The Dukedom Hierarchy
Dukes are the highest-ranking hereditary peers, above marquesses, earls, viscounts, and barons (in that order). The term comes from the Latin dux which means "leader of a province" and referred to a military commander without a definite rank during the Roman era. The holder of dux also held sovereign status. For example, William the Conqueror (1028-1087) was also Duke of Normandy. King Edward III (1312-1377) created his son and heir Edward of Woodstock, also known as The Black Prince (1330-1376), the first Duke of Cornwall in 1337. He was later the first Prince of Wales in 1343.
Traditionally, the Prince of Wales, Duke of Cornwall, and the Scottish dukedom of Rothesay are allotted to the heir to the throne and so are now held by Prince Charles (b.1948.)
In 1520 a decree by the incumbent Lord Chamberlain decreed that a “Duke of the Blood Royal” was to receive precedence over a peer not related to the sovereign but this does not extend to all royal descendants.
There is an official order of precedence for dukes that carries no mention of royal or non-royal holders:
- Dukes created by an English monarch.
- Dukes created by a King of Scotland.
- Dukes of Great Britain with titles created 1707 – 1801.
- Dukes of Ireland (in 1801 the United Kingdom peerage included Ireland.)
- Dukes of the United Kingdom.
The year of the title's creation can also be used to determine the order of precedence.
Good Etiquette Reigns Supreme
There is no real difference between a royal duke and a non-royal duke. There are no perks, prerogatives, extra insignia, not even a pin badge declaring "I'm a royal duke!" Despite the 1520 decree, there has never been a set rule that the royal must always be given priority, it is more of a respectful gesture and a nod to their status in the royal family and the country. It would be considered extremely insulting to place yourself as a non-royal. For example the Duke of Abercorn or the Duke of Bedford, ahead of a royal duke.
The royals abide by the rule of seniority rather than on dukedoms and their ages for their succession and the order in which they arrive at events such as the Chelsea Flower Show (May) and the Festival of Remembrance. (November.)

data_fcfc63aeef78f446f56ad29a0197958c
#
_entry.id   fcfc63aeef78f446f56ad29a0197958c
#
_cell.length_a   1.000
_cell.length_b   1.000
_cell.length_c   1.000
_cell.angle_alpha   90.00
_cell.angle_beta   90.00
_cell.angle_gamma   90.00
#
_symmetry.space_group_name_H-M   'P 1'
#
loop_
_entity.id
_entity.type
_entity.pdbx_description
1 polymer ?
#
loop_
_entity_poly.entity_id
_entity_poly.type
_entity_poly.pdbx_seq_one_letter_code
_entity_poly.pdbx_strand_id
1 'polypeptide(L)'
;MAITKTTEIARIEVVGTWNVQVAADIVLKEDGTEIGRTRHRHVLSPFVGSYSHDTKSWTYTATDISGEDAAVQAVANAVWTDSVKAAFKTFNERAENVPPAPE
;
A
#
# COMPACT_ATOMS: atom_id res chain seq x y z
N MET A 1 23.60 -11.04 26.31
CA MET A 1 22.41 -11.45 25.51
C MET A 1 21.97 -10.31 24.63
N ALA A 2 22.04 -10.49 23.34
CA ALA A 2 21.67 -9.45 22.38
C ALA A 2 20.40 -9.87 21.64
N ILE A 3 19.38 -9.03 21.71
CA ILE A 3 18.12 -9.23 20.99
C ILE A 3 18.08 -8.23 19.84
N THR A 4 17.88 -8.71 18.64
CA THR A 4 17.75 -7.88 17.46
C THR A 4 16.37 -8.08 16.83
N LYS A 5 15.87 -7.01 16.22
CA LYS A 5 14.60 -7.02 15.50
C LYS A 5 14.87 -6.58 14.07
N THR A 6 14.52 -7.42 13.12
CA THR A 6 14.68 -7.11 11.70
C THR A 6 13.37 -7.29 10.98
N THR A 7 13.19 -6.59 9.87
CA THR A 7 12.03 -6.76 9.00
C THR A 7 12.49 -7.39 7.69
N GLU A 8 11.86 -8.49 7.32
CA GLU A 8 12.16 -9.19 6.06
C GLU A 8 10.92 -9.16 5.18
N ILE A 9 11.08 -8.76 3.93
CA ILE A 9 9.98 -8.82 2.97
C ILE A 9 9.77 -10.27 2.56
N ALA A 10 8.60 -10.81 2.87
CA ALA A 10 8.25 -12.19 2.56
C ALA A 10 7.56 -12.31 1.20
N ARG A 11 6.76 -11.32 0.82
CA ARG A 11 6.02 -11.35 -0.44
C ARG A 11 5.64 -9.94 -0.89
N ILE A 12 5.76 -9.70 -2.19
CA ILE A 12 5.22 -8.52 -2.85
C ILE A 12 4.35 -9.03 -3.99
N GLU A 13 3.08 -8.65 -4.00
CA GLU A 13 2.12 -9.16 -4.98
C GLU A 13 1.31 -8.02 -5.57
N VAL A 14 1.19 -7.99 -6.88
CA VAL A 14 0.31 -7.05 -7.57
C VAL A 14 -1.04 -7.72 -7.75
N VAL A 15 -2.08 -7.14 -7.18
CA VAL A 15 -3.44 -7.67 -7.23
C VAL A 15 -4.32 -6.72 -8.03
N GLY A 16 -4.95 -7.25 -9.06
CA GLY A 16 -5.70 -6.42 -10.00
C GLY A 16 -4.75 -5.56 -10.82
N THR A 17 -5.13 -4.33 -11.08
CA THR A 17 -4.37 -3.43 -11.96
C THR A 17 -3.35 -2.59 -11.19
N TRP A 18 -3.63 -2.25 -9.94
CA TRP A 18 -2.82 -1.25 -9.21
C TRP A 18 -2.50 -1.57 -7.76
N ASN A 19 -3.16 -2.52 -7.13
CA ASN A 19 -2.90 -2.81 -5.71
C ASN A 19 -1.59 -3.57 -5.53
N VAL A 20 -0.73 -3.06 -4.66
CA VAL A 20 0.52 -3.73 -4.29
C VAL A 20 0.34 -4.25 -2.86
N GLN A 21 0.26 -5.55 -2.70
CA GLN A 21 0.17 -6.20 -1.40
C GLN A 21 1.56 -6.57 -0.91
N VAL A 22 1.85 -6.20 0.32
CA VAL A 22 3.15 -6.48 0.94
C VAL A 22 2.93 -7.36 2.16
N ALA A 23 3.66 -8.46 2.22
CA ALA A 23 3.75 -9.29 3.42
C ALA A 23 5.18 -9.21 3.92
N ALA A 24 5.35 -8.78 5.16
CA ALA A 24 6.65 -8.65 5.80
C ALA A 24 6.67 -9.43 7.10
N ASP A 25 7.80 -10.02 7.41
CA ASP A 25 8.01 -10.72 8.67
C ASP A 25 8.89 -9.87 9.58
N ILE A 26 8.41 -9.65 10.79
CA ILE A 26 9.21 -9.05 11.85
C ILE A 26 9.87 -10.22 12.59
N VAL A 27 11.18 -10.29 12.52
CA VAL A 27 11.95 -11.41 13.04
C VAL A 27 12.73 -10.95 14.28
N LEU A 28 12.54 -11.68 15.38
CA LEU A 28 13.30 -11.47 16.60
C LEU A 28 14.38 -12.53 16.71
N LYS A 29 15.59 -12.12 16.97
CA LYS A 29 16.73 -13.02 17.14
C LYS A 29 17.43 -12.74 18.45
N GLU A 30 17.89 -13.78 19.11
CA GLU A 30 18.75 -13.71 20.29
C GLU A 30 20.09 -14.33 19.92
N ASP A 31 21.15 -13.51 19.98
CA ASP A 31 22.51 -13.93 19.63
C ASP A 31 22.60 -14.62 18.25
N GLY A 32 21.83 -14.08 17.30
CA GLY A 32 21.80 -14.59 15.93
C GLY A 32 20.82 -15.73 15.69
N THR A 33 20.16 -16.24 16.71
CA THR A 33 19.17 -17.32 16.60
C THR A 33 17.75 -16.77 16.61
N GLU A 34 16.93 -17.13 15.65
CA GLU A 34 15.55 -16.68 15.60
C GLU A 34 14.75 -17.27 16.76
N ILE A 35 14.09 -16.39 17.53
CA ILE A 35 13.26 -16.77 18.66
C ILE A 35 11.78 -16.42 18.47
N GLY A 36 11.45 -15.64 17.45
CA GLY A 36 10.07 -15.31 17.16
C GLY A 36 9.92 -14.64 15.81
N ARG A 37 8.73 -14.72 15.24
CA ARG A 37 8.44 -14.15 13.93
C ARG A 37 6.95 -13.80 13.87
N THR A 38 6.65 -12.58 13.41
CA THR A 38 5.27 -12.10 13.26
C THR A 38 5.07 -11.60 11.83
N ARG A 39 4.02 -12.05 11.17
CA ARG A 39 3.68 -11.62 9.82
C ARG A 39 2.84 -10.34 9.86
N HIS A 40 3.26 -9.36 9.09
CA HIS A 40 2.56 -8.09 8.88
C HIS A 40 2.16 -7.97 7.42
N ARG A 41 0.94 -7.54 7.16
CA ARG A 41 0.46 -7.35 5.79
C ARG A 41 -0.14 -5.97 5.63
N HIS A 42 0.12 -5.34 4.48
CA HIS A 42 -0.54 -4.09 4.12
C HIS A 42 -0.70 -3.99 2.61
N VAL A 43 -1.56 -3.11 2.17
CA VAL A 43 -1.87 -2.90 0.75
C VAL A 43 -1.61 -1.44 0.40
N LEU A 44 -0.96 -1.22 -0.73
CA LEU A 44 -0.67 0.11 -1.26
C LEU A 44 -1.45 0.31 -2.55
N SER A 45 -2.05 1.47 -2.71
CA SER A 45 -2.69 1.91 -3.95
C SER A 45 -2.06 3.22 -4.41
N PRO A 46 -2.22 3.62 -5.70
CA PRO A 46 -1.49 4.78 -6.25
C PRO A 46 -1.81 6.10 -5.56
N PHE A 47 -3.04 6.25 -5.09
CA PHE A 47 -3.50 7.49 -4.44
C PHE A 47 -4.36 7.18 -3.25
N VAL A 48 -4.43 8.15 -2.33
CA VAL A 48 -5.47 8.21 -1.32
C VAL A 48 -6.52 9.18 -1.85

The Seven Current Royal Dukedoms:
Duke of Cornwall and Duke of Rothesay - Prince Charles
1st Duke of Cambridge - Prince William
1st Duke of Sussex - Prince Henry ("Harry")
1st Duke of York - Prince Andrew
2nd Duke of Gloucester - Prince Richard
2nd Duke of Kent - Prince Edward
Sadly, Philip, the Duke of Edinburgh passed away on 9th April 2021. The dukedom will not be awarded to Edward, Earl of Wessex until after the Queen has also left us. It will be within Charles' gift to bestow it.
Elizabeth II Has Been A Duke Since 1952
Queen Elizabeth II holds the titles of the Duke of Lancaster and the Duke of Normandy. These titles belong to the crown.
Queen Victoria (1819-1901) had strong feelings about "Duchess of Lancaster" being inappropriate. Her Majesty decided that “Duke” was the correct title for the owner of a dukedom whether they were male or female. This Victorian alteration means that the Queen is the Duke rather than the Duchess of Lancaster and people in the county of Lancaster raise a toast to “The Queen, Duke of Lancaster.”
1917's Royal Name and H.R.H. Duke Changes
In June 1917 King George V (1865-1936) issued his announcement that the royal family name would cease to be Saxe Coburg Gotha. During the First World War anti-German sentiment was extended to the royal family so they became quintessentially British by taking the name of Windsor at the suggestion of Lord Stamfordham, George's advisor.
Later that year the King restricted the style of Royal Highness and Prince or Princess of Great Britain and Ireland to the children of the Sovereign, the children of the sons of the Sovereign, and the eldest surviving son of the eldest living son of a Prince of Wales. His letters patent also stated that "Royal Highness, Highness or Serene Highness, Prince and Princess shall cease except for those titles already granted and remaining unrevoked."
This decree means that when the current Dukes of Gloucester and Kent (Richard and Edward) die their titles will go to their eldest sons, Alexander, Earl of Ulster, and George, Earl of St. Andrews but these dukedoms will cease to be considered as royal.
James, Viscount Severn can choose whether to use the H.R.H. that he can legally claim when he reaches maturity. He will inherit the Dukedom of Edinburgh from Prince Edward. Earls George and Alexander are not H.R.H.'s in line with George V's decree.
Not confusing at all, right?
- HM The Queen, Duke of Lancaster
- Royal Dukes | Unofficial Royalty
- Duke | title | Britannica
Duke, a European title of nobility, having ordinarily the highest rank below a prince or king (except in countries having such titles as archduke or grand duke). The title of dux, given by the Romans to high military commanders with territorial respo
- Regency History: A Regency History guide to dukes, marquesses and other titles
- Britain’s King George V changes royal surname - HISTORY
On June 19, 1917, during the third year of World War I, Britain’s King George V orders the British royal family to dispense with the use of German titles and
- From Gotha to Windsor, the British Monarchy Name Change in 1917; ABC Diamond
© 2021 Joanne Hayle
Liliane Najm from Toronto, Canada on June 27, 2021:
I enjoyed reading your article esp that I had questions who has a higher rank, a marquess or an earl.
Cheryl E Preston from Roanoke on June 25, 2021:
Thank you, I enjoy reading about the history of the Royals.